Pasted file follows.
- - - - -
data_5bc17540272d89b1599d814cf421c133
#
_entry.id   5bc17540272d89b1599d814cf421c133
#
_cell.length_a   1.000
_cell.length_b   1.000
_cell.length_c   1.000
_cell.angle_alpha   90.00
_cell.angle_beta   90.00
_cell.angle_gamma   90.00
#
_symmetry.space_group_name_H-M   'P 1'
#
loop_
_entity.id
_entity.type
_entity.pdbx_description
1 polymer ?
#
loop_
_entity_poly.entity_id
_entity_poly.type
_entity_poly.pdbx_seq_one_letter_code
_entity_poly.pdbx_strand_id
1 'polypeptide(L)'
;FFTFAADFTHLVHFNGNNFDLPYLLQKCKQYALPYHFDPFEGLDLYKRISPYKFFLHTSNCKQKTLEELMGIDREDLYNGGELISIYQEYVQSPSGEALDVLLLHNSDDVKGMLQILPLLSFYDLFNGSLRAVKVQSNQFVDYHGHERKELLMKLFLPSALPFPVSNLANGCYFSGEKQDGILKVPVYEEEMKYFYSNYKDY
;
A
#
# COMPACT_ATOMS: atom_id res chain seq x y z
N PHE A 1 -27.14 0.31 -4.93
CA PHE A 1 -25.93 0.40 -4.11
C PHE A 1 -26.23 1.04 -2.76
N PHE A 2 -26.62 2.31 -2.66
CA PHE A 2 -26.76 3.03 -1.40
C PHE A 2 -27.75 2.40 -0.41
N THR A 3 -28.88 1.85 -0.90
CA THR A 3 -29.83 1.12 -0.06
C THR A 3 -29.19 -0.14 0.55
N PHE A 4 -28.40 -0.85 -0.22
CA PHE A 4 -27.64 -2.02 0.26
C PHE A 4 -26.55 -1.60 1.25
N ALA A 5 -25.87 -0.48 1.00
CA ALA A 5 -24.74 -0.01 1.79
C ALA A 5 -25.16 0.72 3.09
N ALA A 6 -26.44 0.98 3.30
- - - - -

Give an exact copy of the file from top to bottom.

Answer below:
data_5bc17540272d89b1599d814cf421c133
#
_entry.id   5bc17540272d89b1599d814cf421c133
#
_cell.length_a   1.000
_cell.length_b   1.000
_cell.length_c   1.000
_cell.angle_alpha   90.00
_cell.angle_beta   90.00
_cell.angle_gamma   90.00
#
_symmetry.space_group_name_H-M   'P 1'
#
loop_
_entity.id
_entity.type
_entity.pdbx_description
1 polymer ?
#
loop_
_entity_poly.entity_id
_entity_poly.type
_entity_poly.pdbx_seq_one_letter_code
_entity_poly.pdbx_strand_id
1 'polypeptide(L)'
;FFTFAADFTHLVHFNGNNFDLPYLLQKCKQYALPYHFDPFEGLDLYKRISPYKFFLHTSNCKQKTLEELMGIDREDLYNGGELISIYQEYVQSPSGEALDVLLLHNSDDVKGMLQILPLLSFYDLFNGSLRAVKVQSNQFVDYHGHERKELLMKLFLPSALPFPVSNLANGCYFSGEKQDGILKVPVYEEEMKYFYSNYKDY
;
A
#
# COMPACT_ATOMS: atom_id res chain seq x y z
N PHE A 1 -27.14 0.31 -4.93
CA PHE A 1 -25.93 0.40 -4.11
C PHE A 1 -26.23 1.04 -2.76
N PHE A 2 -26.62 2.31 -2.66
CA PHE A 2 -26.76 3.03 -1.40
C PHE A 2 -27.75 2.40 -0.41
N THR A 3 -28.88 1.85 -0.90
CA THR A 3 -29.83 1.12 -0.06
C THR A 3 -29.19 -0.14 0.55
N PHE A 4 -28.40 -0.85 -0.22
CA PHE A 4 -27.64 -2.02 0.26
C PHE A 4 -26.55 -1.60 1.25
N ALA A 5 -25.87 -0.48 1.00
CA ALA A 5 -24.74 -0.01 1.79
C ALA A 5 -25.16 0.72 3.09
N ALA A 6 -26.44 0.98 3.30